I recently found out I have a stress fracture in my femur for the 2nd time in 6th months. Had my other one back in August. Took 8 weeks off after the first and trained up and through indoors just fine. 2 weeks ago my leg had that same dull pain feeling and now I just found out I have another. Has anyone else had to deal with an injury more than once so close to another? Femurs specifically? I don't run high mileage at all and i dont have any real weaknesses, vitamin definciencys, etc. it just seems to be bad luck. anyone know how femoral stress fractures tend to occur? any help would be great.
Yes, they occur by over-stressing the femur.
Yeah, I had this problem in college. My mileage was high-ish 70-105 most of the year when I wasn't hurt; however after I finish school, got a job and could afford shoes it turns out that I don't get hurt as long as I change my shoes about every 300 miles (kinda short life considering how much I ran). Also I made sure I worn a high cushion shoe at least three times a week. I am a Mizuno freak but had to start rotating daliy with New Balance.
maybe changing shoes could help you out? that seeems to help others with their injury problems. im sorry you have had to many injuries so soon
Not to be glib but how about running less miles and running less intensely? Whatever you're doing is stressing your body literally to the breaking point. Whatever potential benefit you might get out of training is being totally negated by injury. Let your injury completely heal -I'd suggest 3 months - then start over at a lower level. Whatever few seconds you lose from less training will be more than compensated by actually being able to run. Simple advice, take it or leave it. Obvious things like running on soft surfaces would probably also help.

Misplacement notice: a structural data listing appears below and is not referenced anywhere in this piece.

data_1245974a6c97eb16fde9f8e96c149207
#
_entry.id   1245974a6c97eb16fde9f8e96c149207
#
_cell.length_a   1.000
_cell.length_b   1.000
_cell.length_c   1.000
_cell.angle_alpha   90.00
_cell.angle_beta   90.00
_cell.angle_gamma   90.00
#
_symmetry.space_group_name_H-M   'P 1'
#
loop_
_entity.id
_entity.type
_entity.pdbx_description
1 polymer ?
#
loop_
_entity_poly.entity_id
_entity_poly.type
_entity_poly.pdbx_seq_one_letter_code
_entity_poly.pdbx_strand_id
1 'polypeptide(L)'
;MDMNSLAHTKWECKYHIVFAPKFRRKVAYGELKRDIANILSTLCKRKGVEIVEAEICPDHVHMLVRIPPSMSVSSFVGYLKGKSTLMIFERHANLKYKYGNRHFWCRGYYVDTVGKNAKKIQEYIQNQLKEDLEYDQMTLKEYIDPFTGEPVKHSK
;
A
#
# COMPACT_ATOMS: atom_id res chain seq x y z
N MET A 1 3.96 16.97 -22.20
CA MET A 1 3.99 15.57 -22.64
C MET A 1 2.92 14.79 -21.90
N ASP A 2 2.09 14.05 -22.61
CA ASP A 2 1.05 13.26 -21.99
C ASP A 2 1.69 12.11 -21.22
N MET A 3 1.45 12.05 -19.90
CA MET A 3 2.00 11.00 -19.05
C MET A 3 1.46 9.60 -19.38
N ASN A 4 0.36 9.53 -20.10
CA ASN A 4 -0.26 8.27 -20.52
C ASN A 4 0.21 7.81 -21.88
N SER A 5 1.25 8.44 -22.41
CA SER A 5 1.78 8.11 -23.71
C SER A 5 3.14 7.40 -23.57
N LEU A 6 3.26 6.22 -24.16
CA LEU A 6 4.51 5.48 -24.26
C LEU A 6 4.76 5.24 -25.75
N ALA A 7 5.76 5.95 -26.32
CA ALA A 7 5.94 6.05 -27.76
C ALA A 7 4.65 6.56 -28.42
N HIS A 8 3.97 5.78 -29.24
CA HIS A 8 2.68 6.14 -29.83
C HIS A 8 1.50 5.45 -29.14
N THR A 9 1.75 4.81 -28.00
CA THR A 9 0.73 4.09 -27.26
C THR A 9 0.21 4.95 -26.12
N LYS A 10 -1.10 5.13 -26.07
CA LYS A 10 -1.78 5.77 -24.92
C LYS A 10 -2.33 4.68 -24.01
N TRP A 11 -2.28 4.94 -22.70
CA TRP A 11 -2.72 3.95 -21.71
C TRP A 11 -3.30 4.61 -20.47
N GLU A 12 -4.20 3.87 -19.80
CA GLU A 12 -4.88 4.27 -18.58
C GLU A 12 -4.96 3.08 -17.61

Disclaimer: I myself am a mediocre female runner. My only claim for why I have this much to say about stress fractures is that I have had 2 within a span of 13 months, and as an aspiring medical student, I've collected a lot of information about stress fracture experiences from all of my (more accomplished) runner friends as well.
That said, it's hard to say without knowing more about your background, but here are some things I would look at, based on the experiences I've had with two stress fractures (L navicular, R femoral neck occurred 7 months after return to regular training) and also observing the stress fractures/treatment protocols of team mates and friends (ranging from mid-pack DIII to All American/sub-elite):
1) Treatment of fracture. Be more conservative than what the doc tells you to do. There's actually a surprising amount of variation in treatments prescribed by orthos. I've seen the best results from 4 weeks of conservative care (crutches if there is pain from daily activities, limited walking and standing if no pain) followed by 4 weeks of no running but more normal activities, followed by a very gradual return to running.